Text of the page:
The man in charge of tallying up votes in Fayette County says rumors of voting irregularities or changes to the voter rolls that could have affected the recent election are unfounded and leading to an erosion of trust in the integrity of the electoral process.
"It was probably, no literally, the smoothest election I've had since I was elected in 2009," says Fayette County Clerk Don Blevins, Jr., a Democrat.
But with a close margin in the most watched race of the evening and Governor Matt Bevin openly hinting – so far without evidence – at serious inconsistencies in the voting, a variety of rumors are swirling on social media.
One suggests that Kentucky recently purchased new voting machines that led to widespread errors, but that rumor was apparently based on an outdated news article from more than 15 years ago, according to WFPL's Rick Howlett. Another alleges that a sizable number of voters were tacked on to the rolls in Fayette County just ahead of the election. Blevins said that story may refer to inactive voters who were still eligible to vote but had been removed from the rosters voters sign when they arrive at polling places.
"You may hear numbers thrown around like Fayette County had 20,000 people added to the rolls in September. That's not the case," Blevins explains. "The inactive voters, by court order, were placed back on the rosters. That was about 16,000 voters... and it had zero change or effect on those voters or on the election."
The "inactive" designation is a precursor step taken when voters have not cast ballots in the last several elections. It triggers formal letters to the voters, asking whether they still intend to vote and giving them time to re-register. The state Democratic Party sued, alleging the state Board of Elections was not properly administering that process, and a court ordered the inactive voters back on the rosters. They were never removed from the rolls.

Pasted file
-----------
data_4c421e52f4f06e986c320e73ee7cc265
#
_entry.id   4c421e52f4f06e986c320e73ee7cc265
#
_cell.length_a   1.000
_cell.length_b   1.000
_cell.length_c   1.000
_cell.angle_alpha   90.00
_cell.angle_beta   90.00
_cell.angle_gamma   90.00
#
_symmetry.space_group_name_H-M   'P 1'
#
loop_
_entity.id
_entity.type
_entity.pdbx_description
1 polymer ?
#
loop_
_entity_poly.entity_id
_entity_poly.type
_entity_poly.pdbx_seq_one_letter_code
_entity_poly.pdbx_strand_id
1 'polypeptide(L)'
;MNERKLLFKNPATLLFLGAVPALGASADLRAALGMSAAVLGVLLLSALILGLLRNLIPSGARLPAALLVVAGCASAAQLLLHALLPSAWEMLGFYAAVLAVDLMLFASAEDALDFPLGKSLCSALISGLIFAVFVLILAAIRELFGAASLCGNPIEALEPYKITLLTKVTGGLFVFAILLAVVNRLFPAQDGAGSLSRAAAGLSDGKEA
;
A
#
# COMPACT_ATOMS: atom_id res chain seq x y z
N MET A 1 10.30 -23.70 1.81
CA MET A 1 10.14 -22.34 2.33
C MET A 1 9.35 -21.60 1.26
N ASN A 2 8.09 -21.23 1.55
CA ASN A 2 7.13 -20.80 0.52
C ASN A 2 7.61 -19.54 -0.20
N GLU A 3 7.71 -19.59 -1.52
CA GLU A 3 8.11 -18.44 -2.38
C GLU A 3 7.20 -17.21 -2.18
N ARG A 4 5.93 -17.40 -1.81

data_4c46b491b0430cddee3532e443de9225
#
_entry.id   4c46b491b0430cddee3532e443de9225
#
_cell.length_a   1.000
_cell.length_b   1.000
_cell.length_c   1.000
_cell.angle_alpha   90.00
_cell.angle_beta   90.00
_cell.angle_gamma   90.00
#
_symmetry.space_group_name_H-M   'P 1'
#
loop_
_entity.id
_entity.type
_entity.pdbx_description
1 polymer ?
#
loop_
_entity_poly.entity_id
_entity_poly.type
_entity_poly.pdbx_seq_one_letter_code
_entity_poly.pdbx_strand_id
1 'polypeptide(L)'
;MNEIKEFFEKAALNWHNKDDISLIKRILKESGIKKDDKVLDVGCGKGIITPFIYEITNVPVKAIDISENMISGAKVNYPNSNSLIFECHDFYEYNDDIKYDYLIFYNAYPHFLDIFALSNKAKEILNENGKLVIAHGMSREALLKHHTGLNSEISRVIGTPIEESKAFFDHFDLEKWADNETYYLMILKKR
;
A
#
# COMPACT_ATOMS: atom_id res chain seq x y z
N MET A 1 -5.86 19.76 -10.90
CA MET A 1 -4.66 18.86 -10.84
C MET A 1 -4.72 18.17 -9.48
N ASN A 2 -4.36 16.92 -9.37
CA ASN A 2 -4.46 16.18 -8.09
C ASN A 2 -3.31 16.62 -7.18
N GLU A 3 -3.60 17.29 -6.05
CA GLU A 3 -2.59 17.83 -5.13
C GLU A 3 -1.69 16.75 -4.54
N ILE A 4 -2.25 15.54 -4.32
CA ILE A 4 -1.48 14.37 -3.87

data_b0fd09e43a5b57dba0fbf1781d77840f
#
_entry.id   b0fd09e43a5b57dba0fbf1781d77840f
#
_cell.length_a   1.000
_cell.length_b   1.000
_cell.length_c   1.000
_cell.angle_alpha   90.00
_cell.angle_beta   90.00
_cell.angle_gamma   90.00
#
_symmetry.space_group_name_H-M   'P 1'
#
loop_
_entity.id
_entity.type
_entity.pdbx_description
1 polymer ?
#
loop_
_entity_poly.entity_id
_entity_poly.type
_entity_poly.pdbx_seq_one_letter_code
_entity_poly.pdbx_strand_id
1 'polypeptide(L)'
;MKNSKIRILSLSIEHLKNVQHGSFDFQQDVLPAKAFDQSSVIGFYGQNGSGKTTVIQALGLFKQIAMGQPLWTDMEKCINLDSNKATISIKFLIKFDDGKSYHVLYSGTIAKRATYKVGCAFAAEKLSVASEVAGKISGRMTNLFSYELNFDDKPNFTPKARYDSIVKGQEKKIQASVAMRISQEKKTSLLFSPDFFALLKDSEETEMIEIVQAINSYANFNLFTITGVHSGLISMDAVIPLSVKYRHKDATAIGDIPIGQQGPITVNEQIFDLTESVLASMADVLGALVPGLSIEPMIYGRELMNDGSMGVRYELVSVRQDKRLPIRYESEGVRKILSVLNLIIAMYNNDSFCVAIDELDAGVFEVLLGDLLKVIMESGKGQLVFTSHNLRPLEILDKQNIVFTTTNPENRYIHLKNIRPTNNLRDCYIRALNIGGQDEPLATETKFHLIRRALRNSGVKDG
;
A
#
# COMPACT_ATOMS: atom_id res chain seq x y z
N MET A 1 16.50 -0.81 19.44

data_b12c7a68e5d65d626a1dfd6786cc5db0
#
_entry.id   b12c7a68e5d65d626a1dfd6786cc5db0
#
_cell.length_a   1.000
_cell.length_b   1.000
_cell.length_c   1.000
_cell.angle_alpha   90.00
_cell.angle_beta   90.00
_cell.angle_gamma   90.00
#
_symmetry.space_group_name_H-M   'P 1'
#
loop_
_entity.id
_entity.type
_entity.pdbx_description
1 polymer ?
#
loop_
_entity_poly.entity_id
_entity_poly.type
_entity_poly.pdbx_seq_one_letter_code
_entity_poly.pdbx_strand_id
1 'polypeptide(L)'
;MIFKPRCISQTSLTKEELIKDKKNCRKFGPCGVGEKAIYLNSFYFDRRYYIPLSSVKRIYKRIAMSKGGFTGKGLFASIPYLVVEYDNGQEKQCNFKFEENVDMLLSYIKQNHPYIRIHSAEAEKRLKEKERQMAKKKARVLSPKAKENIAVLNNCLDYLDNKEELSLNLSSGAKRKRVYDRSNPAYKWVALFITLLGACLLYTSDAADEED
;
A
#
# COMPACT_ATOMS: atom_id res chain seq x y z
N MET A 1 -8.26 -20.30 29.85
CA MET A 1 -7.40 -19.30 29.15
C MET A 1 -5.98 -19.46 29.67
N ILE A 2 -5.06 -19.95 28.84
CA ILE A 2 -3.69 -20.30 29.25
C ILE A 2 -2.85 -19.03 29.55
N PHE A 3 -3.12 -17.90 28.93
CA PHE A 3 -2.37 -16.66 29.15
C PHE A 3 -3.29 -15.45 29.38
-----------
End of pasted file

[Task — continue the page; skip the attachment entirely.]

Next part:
"Ninety-nine percent of the time they will have moved and would have had to switch precincts anyway," the clerk says.
Bevin, who trails Democrat Andy Beshear by more than 5,000 votes, has requested a recanvass – set for this Thursday.
"What we know is that there really are a number of significant irregularities," Bevin said Wednesday at the governor's mansion, "the specifics of which we're in the process of getting affidavits [about] — and other information that will help us to get a better understanding of what did or did not happen."
A group called Citizens for Election Integrity is raising concerns online, posting to Facebook that, "The official numbers in the Kentucky elections have some serious discrepancies" and pointing to what they say is a difference in vote counts in Anderson County and on the Secretary of State's website as an example. Meanwhile, conservative activist Frank Simon has produced robocalls seeking information about voting issues, urging those who receive the call to report "suspicious activity at polling locations to the State Department of Elections."
GOP leaders, including Sens. Mitch McConnell and Rand Paul, along with Kentucky Senate President Robert Stivers, have appeared prepared for a Bevin loss, but the Louisville Courier-Journal reports the governor told a Young America's Foundation audience in California last weekend that, "I'll be darned if I want to lose a dirty election."
Regarding groups that are questioning the election tallies, Blevins says, "If they have real, substantive evidence, I wish they would share it. If not, they need to sit down and be quiet. We can't have groups like this eroding the public's confidence in the election."